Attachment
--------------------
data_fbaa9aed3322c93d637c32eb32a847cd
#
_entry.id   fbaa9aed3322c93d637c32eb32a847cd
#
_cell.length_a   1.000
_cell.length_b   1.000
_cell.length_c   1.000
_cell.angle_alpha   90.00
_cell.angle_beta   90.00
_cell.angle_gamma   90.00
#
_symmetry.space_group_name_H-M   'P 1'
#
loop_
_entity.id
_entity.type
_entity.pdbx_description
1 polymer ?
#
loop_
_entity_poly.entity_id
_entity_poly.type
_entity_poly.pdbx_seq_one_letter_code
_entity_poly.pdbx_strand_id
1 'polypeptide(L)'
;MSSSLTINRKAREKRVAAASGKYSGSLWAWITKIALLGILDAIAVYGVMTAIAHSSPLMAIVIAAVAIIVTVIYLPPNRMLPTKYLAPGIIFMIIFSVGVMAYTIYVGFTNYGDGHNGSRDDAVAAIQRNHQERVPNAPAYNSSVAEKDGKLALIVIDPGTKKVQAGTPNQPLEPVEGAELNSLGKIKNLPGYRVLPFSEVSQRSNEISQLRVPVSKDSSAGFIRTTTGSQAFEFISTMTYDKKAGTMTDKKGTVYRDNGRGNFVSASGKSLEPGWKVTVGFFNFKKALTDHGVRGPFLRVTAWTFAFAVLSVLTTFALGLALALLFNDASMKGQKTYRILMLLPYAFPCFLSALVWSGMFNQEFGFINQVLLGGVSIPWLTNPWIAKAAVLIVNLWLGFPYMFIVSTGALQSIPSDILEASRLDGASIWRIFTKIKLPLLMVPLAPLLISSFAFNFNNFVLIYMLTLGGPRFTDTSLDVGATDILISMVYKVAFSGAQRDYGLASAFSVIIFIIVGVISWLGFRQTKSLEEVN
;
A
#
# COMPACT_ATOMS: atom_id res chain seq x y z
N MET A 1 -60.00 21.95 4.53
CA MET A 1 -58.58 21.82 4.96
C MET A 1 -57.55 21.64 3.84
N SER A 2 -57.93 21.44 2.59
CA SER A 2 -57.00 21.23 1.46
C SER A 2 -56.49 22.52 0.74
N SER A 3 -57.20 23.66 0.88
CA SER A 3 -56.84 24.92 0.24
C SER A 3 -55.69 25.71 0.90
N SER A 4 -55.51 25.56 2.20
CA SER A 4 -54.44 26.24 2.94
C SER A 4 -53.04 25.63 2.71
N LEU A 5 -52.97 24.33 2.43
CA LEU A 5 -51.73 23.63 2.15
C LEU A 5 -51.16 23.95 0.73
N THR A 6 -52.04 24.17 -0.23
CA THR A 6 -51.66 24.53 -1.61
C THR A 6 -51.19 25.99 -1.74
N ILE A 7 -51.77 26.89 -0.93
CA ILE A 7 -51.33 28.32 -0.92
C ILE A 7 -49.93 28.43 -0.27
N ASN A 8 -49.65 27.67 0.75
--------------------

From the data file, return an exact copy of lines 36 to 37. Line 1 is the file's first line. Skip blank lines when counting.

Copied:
C SER A 2 -56.49 22.52 0.74
N SER A 3 -57.20 23.66 0.88